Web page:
Blogs

Defeating the Presumption of Study Group Studying

Posted by Heather O'Connor on 03/12/2010 at 01:44 PM

I remember when I started law school there was all this talk about study groups. Topics discussed were how to start one, how to organize your time during the study group, what to do if you’re not all your members aren’t on the same page, etc. I don’t really remember the issue coming up of whether or not you should even join a study group. It just seemed to be how you study in law school and what you should do. I watched as other students formed their study groups and began plunging into the typical law school study format.

The not so brief brief is finished! On to spring break!!

Posted by Peter Eraca on 03/12/2010 at 09:27 AM

As you may be aware, all 1Ls take a "legal methods" courts, essentially it is legal research and writing. The project for the spring semester is an appellate brief on some topic the LM faculty thinks up and gives us. The worst part about it is, it is the gatekeeper between you and spring break. Many students will stress for weeks on it, others won’t start even researching until the 11th hour. Now, my advice on the LM stuff, don’t wait to start, you’ll be sorry.

Mentorship

Posted by David Logan on 03/12/2010 at 09:23 AM

A big part of success in law school, as in life, comes from the support and advice of others.  At RWU Law we recognize the importance of mentorship in guiding students and helping them learn about not just success stories, but also strategies for overcoming obstacles, understanding strengths, and making smart decisions.  Students find mentors in lots of places.  For many, the most influential mentors are not people who were assigned as part of a program.  Rather, they are folks who take the time to ask the right questions and serve as a sounding board.  That

Thank GOD for the gym!

Posted by Peter Eraca on 03/12/2010 at 09:12 AM

One of the biggest selling points of RW Law for me was the recreation center. It is at the doorstep of the law building, how much more convenient can that be? Before enrolling here, I would spend 3-4 day per week at the gym back home (I won’t plug which one), AND the college I worked for had a pool which helped my love of swimming (I swam competitively in high school). Therefore, some ability for me to get a work out in during the day was a large component of selecting a place I wanted to spend the subsequent 3 years of my life.

Following the “Supremes!”

Posted by Library Blog on 03/10/2010 at 12:00 AM

In addition to the weekly email to the law students that contains highlights from the Bureau of National Affairs U.S. Law Week covering the activities of the U.S. Supreme Court, devotees of the Court might want to check out the SCOTUSblog.  This blog offers comprehensive reporting of the U.S. Supreme Court’s current term activities.  The SCOTUSblog provides opinions and orders, commentary and analysis, new filings, petitions to watch, and term tracker.

Solo Practice

Posted by Library Blog on 03/10/2010 at 12:00 AM

For those looking to be their own boss, the Law Library offers a variety of publications for you to consult.  These books are located in the Law Library’s Career Collection and can be checked out for three weeks.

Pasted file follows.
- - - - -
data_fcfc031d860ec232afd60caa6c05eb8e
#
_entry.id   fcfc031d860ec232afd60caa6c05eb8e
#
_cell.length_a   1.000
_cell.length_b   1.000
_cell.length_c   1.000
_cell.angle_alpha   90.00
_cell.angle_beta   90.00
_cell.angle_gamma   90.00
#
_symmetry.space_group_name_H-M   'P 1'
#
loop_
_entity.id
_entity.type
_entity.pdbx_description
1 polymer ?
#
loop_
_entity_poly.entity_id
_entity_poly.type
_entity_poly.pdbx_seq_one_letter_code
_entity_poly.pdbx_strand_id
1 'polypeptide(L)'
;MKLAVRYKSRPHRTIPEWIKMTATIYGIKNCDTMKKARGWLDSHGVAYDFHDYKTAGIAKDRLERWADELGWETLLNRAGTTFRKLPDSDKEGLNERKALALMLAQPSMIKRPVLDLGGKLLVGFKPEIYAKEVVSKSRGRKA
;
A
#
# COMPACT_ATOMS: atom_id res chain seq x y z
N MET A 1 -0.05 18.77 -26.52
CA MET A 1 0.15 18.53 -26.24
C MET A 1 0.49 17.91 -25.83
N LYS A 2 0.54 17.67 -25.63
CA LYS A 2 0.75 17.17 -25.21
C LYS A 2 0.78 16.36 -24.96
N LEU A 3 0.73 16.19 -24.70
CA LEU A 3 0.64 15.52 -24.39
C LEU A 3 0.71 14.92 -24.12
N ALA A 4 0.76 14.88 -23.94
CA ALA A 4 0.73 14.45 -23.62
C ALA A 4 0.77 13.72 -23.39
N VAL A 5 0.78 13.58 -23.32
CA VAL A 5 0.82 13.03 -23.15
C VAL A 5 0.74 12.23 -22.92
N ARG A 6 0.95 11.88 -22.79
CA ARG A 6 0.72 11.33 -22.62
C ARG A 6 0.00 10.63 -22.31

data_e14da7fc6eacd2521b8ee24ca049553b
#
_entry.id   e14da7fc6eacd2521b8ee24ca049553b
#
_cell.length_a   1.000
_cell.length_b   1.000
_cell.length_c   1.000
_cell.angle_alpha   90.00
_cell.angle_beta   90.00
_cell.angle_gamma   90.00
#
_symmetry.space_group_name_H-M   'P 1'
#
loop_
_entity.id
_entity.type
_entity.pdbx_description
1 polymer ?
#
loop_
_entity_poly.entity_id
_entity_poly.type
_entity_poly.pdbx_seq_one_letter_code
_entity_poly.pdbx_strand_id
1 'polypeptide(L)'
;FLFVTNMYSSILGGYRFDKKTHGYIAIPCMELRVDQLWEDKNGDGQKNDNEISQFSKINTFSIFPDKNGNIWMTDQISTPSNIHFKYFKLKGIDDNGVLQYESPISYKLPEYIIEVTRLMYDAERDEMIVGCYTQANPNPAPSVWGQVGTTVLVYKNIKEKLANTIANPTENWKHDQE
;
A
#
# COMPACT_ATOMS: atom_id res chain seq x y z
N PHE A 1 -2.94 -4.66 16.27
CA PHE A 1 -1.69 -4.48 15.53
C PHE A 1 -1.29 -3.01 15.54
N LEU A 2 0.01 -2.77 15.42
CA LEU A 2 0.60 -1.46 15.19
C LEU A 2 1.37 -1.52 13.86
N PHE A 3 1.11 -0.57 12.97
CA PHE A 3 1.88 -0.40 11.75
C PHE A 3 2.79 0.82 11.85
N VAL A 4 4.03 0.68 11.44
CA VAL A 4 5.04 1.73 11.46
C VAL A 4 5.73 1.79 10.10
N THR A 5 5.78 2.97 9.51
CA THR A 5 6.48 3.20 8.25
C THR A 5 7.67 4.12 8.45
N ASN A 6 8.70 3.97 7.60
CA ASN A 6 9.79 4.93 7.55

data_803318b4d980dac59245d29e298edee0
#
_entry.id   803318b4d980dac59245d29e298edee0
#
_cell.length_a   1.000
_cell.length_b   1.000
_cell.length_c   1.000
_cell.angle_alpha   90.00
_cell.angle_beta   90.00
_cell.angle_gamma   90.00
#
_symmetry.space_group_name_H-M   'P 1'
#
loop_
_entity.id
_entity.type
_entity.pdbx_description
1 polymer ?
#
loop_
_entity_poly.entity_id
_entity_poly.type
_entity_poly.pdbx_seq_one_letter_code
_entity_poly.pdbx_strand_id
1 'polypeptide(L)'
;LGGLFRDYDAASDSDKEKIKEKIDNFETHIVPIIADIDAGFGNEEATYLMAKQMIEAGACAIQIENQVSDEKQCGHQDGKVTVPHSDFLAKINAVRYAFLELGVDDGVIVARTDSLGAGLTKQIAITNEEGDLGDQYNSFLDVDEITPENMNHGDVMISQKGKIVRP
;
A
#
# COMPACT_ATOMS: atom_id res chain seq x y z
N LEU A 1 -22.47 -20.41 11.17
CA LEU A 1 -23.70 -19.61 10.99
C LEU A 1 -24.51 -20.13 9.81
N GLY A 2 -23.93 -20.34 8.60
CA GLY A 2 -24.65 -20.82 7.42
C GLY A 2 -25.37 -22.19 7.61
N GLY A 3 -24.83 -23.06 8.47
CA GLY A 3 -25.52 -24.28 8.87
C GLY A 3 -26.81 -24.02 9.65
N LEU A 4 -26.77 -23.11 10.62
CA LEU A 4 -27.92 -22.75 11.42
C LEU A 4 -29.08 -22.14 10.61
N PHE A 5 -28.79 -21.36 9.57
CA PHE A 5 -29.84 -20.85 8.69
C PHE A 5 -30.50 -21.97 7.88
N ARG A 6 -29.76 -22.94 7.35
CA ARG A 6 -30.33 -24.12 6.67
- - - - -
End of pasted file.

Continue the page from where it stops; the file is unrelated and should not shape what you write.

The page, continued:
How to Start & Build a Law Practice by Jay Foonberg (KF300 .F66 2004) provides the basics on selecting a location for your office and equipping as well as obtaining clients and setting fees.

Young Stars Cahill and Goldstein Awarded Tenure

Posted by David Logan on 03/08/2010 at 12:00 AM

Two of the junior members of our terrific faculty learned last week that they had been awarded tenure pursuant to a unanimous vote of the Law Faculty, the Dean, the Board of Directors, and the University President, Dr. Roy J. Nirschel. 

Law Professors Blog!

Posted by Library Blog on 03/04/2010 at 12:00 AM

There are numerous blogs authored by law professors and others in legal education (e.g. academic support) from across the United States. The Justia.com Blawg Directory contains links to approximately two hundred law professor blogs.

Prof. Peter Margulies: Our Resident Terrorism Expert

Posted by David Logan on 03/03/2010 at 12:00 AM

Photo of Prof. MarguliesLast week, our own Professor Peter Margulies – a widely acknowledged expert on laws governing torture, terrorism and other cutting-edge fields of central relevance in today’s volatile political climate – was interviewed by the National Law Journal, featured in a podcast for SCOTUSblog, and appeared on a panel at the Georgetown Law School discussing a fascinating terror case currently before the U.S.

I LOVE.......Property????

Posted by Peter Eraca on 02/26/2010 at 11:47 AM

Yes, you heard that correctly. Every 1L in the country takes a course on property. It covers a variety of areas, and I need to say one of the areas I really enjoy is Estates and Future Interests. Now, while that doesn’t matter much to you yet, and frankly, if you’re already thinking about "getting ahead" in your course work, take a step back and enjoy your time before coming to law school. Anyway, from what I’ve been told, and what I’ve seen, students either love this topic or hate it. If you have a thing for history, language, or words you will probably enjoy it.